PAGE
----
The advantage of joining a professional organization is it provides a more specific structure for those involved. While I love the informality of the previous three options, professional organizations are effective BECAUSE they are formal. Most charge a monthly or yearly fee, the meetings are scheduled far in advance, and there are often requirements around attendance to maintain membership. Unlike the more informal options, this virtually guarantees developing deep relationships over time.

For some people, the best fit may be joining a coaching group that’s more exclusively focused on business and facilitated by a coach who helps members solve business challenges. Examples of groups like this include Vistage or Strategic Coach.

PLUG ALERT: Business for Unicorns offers an option called the Unicorn Society. In addition to having access to all of our courses, members meet once a week via Zoom, get unlimited access to coaching calls, and attend exclusive members-only meet-ups. (We’re currently at capacity and closed to new members, but will start taking applications in the fall. To learn more or join the waitlist, go HERE.)

Different professional groups will be more or less useful based on where you’re at in your life and your business. But virtually any entrepreneur benefits from having a formal group to meet with on a regular basis to share the triumphs and battles of running a business.

ACTION STEP: Look into various options for professional organizations that provide more formal structure.


Although I know it’s technically the topic of this article, the word “networking” is a bit scorched earth for me. Like the word “sales,” it’s been done so poorly and so often, it’s easy to forget that the highest integrity version of networking is really just “making friends.”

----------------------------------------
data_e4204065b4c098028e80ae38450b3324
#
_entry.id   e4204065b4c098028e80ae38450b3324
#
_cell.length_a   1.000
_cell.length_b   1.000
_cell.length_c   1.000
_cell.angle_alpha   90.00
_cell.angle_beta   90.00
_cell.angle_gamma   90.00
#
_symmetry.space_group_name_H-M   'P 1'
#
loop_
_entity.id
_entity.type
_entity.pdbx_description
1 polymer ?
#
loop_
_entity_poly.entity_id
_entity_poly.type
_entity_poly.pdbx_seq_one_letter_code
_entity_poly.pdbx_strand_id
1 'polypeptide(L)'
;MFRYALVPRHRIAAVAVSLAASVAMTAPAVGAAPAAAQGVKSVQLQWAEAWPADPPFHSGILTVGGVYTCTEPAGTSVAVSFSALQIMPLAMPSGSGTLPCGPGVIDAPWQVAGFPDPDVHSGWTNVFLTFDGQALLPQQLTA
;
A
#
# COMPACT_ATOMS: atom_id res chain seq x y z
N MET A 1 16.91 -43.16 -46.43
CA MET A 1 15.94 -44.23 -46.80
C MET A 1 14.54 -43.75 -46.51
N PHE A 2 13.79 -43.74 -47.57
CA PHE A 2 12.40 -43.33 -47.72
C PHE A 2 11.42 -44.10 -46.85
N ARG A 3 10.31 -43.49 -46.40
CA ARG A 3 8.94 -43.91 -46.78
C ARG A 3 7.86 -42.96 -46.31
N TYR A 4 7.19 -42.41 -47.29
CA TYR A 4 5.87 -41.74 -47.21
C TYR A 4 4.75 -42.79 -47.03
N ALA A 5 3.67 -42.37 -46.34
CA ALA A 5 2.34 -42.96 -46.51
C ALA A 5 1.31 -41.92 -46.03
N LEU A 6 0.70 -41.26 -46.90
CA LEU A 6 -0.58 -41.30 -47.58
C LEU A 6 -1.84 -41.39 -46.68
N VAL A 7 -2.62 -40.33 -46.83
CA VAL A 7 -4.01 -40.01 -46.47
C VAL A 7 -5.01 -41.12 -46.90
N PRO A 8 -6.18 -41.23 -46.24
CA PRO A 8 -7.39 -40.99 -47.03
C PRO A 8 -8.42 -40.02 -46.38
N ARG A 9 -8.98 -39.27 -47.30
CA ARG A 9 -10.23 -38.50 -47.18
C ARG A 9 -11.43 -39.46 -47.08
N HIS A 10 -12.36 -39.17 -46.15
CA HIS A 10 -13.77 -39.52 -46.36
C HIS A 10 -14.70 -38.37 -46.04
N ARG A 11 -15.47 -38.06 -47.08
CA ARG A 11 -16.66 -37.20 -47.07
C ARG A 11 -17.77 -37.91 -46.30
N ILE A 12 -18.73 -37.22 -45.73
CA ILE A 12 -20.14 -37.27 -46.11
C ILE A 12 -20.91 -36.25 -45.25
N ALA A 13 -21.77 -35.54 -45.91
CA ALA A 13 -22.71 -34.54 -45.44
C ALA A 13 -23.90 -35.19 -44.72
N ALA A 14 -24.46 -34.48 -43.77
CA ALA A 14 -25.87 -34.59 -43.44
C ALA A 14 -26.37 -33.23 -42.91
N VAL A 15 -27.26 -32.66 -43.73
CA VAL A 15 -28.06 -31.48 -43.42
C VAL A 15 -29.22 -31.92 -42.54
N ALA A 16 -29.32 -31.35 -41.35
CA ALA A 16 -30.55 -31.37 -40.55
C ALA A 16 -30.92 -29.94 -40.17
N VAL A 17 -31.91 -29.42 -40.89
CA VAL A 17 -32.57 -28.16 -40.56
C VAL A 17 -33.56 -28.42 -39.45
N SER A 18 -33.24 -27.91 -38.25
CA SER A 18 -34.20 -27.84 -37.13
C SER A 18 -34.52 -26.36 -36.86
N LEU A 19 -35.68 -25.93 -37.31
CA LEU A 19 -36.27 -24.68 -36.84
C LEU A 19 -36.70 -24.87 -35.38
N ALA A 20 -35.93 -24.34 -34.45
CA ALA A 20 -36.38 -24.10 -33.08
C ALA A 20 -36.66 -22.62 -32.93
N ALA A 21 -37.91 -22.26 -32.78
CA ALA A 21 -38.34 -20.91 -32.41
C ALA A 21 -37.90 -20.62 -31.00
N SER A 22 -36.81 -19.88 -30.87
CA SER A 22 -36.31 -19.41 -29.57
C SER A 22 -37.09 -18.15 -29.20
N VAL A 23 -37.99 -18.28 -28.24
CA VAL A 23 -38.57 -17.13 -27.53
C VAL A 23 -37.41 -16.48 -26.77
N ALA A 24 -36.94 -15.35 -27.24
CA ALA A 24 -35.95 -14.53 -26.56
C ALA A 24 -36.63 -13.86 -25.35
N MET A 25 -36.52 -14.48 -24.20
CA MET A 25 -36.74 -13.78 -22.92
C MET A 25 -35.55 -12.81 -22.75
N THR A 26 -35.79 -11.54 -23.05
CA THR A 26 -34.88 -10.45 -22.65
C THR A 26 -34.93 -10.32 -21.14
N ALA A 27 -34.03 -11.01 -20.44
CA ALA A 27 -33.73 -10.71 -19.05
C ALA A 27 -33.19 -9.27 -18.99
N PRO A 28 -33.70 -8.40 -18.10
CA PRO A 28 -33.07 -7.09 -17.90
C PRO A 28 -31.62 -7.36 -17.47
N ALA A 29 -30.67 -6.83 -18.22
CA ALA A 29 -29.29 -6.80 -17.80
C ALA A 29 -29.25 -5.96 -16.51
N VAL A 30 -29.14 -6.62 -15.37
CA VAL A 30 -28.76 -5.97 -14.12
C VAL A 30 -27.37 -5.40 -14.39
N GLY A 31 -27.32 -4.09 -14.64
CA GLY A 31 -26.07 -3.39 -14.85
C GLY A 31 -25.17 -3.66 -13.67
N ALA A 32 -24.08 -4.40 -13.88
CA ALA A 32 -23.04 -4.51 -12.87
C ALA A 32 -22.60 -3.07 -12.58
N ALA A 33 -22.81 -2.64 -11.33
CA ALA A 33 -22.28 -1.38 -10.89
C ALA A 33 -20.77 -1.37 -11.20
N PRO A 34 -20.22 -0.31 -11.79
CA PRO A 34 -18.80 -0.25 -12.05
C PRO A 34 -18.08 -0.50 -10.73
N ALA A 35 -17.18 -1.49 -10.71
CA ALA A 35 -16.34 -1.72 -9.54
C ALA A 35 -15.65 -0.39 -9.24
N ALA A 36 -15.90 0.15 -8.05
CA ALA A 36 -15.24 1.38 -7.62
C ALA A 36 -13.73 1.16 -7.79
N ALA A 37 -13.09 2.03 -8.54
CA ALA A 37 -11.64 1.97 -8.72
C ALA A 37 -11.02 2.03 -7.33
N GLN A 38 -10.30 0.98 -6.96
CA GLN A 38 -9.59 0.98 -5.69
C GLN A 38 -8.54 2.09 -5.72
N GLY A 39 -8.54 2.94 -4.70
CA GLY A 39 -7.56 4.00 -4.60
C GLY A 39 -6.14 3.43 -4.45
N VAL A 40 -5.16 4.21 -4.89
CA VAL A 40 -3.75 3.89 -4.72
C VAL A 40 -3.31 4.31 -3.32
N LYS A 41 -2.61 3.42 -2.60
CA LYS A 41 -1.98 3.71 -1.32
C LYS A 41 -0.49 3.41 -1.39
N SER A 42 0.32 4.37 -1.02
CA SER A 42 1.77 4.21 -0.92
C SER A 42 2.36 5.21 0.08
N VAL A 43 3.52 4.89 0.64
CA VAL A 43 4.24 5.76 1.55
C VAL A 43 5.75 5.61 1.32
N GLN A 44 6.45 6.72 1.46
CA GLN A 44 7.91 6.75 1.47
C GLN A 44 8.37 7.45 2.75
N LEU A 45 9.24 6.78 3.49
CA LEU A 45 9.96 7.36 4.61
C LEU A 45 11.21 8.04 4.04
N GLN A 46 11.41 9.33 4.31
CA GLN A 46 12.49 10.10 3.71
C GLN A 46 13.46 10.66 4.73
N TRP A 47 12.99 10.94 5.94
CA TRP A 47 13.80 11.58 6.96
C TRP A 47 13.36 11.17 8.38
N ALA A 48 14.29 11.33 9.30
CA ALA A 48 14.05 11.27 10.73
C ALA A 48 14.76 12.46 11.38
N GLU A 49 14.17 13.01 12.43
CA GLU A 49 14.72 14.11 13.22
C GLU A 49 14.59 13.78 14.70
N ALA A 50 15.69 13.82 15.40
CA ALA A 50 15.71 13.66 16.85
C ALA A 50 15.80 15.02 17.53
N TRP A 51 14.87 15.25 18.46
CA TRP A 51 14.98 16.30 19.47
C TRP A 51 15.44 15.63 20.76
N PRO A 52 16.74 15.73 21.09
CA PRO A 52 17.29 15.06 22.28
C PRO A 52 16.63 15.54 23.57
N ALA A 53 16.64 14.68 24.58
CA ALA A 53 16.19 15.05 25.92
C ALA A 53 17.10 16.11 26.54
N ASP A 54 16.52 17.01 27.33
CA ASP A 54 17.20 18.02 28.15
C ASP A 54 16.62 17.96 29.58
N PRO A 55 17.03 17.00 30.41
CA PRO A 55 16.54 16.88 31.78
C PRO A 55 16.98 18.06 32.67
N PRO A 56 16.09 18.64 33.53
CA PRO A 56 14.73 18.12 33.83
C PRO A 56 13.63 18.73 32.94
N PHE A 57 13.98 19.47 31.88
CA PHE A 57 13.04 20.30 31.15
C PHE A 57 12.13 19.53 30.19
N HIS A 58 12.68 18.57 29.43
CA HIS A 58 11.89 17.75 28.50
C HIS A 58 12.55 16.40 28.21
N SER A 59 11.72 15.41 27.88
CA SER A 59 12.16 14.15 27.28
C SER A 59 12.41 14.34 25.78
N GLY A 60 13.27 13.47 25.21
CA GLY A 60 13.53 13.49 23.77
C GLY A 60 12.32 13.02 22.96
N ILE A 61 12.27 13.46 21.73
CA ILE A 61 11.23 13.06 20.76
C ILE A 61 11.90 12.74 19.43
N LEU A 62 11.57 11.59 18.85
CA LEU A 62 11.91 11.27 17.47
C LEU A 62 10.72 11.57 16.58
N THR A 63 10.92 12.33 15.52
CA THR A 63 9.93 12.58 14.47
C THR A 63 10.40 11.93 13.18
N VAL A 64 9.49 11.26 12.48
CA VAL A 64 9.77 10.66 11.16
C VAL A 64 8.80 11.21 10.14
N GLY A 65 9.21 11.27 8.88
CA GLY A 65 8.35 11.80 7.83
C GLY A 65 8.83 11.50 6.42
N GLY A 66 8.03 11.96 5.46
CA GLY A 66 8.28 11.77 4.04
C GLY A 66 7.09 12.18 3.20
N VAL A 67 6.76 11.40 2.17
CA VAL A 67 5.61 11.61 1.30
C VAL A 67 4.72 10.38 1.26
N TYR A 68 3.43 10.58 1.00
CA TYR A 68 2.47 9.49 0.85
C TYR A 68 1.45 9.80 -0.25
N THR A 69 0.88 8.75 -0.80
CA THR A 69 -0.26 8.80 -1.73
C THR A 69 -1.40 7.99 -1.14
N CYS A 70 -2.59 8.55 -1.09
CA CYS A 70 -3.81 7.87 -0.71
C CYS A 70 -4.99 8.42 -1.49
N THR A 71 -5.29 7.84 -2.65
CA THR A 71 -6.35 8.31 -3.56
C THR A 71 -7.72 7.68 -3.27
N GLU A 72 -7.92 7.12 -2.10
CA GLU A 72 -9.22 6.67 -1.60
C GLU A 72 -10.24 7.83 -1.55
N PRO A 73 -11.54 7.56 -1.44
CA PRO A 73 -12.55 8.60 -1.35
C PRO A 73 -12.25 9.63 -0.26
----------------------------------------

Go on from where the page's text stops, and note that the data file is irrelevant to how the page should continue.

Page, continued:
When I think back to finding my theater friends, my happiness (and relief) wasn’t because I thought they could further my high school acting career. And while I appreciated finding out about cool new musicals, it wasn’t that either.

Fact is, I had been lonely. Lonelier than I even knew.

Now it wasn’t like I had no friends, by any means. I just didn’t have friends that “got me” and deeply understood my dreams, my fears, and my drives. Once I had a community that cared about what mattered most to me, it changed the course of my life. And in very real ways, my adventures in the theater, and in fitness, and in business have all been dedicated to creating belonging. I think that intention has been at the heart of any success I’ve had.

And like the rest of life, intentions matter here. If you pursue the above strategies purely to grow your business and pile up contacts… you’re doing it wrong. Most humans can smell hidden agendas, so it won’t work.

But if you approach community-building with a desire to connect meaningfully with others, to learn from them, and to serve them, you’ll do more than grow your business. You’ll make lifelong friends who share your passions, support you when you’re down, and celebrate your wins.

And who knows? You might just find other people that know all the lyrics to Godspell. <3